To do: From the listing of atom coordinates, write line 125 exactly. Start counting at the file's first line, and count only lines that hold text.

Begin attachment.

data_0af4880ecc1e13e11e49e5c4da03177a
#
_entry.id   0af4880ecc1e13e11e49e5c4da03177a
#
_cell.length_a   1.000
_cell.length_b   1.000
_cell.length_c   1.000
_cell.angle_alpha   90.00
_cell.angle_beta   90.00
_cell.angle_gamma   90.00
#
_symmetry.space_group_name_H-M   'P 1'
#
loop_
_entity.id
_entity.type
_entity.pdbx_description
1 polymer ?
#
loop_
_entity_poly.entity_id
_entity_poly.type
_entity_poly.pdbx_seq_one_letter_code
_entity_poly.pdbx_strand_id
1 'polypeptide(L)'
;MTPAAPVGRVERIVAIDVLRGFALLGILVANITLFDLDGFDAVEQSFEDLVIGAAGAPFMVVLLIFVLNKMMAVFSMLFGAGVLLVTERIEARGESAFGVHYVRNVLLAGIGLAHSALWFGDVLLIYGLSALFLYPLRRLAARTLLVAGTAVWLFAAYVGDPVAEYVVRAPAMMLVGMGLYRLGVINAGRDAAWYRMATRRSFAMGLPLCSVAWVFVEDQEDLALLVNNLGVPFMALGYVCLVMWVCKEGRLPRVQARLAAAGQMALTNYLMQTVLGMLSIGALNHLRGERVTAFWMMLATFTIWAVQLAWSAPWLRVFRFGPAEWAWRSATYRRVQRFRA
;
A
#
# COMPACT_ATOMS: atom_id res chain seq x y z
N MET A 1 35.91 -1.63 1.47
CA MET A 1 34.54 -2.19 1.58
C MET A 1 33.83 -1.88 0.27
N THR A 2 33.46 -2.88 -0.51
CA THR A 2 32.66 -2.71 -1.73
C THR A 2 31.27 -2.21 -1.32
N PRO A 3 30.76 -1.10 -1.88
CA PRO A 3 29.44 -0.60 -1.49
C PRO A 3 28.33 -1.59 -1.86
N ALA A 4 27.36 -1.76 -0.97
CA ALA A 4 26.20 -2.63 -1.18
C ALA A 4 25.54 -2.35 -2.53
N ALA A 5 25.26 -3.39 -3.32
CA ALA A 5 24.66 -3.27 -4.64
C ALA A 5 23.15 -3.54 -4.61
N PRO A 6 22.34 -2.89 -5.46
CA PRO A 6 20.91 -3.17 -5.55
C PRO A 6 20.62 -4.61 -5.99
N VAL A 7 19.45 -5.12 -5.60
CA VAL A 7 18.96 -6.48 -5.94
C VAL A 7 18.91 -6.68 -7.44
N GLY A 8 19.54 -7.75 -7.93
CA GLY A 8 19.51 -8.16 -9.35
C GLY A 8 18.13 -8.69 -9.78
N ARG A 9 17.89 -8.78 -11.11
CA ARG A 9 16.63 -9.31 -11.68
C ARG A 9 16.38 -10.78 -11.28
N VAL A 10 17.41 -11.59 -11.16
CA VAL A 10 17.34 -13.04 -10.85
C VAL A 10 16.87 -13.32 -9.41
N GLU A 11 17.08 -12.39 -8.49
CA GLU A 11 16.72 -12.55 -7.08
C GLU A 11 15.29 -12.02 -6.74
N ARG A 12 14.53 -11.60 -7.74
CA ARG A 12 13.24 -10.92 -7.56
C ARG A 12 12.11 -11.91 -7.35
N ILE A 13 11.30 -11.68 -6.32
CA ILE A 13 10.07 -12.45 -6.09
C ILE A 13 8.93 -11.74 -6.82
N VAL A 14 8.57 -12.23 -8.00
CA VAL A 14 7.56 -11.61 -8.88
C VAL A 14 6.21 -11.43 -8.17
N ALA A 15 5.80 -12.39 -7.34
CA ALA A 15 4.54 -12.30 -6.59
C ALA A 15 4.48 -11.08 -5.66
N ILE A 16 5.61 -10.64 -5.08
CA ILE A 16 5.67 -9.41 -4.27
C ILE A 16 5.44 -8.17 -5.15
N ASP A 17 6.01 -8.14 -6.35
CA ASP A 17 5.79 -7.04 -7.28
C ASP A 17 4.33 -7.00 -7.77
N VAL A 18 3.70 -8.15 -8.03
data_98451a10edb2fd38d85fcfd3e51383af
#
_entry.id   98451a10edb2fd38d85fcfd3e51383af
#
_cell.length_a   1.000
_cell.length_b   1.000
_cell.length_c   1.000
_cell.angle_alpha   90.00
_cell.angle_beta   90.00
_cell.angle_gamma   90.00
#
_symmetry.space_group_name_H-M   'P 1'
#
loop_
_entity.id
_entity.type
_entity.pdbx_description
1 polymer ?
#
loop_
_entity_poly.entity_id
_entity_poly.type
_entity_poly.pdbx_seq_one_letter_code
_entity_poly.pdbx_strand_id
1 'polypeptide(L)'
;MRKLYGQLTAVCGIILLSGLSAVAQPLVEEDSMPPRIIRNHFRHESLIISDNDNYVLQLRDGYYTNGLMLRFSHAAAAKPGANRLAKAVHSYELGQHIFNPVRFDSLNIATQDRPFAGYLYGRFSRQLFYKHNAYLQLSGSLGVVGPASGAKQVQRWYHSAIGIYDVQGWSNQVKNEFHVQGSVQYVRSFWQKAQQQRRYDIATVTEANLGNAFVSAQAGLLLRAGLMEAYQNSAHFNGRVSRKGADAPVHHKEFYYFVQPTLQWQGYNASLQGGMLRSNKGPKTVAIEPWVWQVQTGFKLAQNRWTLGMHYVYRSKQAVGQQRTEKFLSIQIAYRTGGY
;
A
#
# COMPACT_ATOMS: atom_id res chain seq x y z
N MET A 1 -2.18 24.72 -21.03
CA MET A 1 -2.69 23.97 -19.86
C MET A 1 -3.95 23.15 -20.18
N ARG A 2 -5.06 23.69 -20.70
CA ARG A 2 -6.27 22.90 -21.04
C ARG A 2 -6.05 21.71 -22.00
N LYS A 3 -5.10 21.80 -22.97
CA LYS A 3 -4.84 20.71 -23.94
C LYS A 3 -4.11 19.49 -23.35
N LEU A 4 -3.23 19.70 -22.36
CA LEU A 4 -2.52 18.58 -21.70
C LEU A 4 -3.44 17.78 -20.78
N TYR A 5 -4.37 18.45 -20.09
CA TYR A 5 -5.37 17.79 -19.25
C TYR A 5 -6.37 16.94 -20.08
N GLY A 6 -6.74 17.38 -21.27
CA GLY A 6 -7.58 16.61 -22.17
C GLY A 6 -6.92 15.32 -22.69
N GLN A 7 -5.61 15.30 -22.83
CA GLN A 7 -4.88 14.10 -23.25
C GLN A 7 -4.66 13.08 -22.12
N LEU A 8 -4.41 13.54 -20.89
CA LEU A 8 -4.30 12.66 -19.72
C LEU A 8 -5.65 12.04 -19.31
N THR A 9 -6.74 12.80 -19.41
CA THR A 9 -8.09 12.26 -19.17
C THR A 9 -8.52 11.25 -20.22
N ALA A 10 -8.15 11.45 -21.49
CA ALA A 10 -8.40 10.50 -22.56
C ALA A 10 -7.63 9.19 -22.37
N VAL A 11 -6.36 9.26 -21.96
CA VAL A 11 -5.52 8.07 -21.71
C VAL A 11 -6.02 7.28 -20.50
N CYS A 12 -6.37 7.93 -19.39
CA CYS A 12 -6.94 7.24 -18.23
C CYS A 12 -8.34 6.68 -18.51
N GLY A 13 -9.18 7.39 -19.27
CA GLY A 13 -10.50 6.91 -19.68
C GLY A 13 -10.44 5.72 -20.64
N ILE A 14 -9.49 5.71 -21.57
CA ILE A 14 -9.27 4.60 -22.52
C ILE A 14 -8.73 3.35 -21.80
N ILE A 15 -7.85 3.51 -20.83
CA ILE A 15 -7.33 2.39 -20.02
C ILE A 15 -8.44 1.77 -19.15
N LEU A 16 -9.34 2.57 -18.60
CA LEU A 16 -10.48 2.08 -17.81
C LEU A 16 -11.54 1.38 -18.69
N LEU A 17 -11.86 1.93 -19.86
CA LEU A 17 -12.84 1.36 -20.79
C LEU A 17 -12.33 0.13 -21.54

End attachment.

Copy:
N TYR A 5 -4.37 18.45 -20.09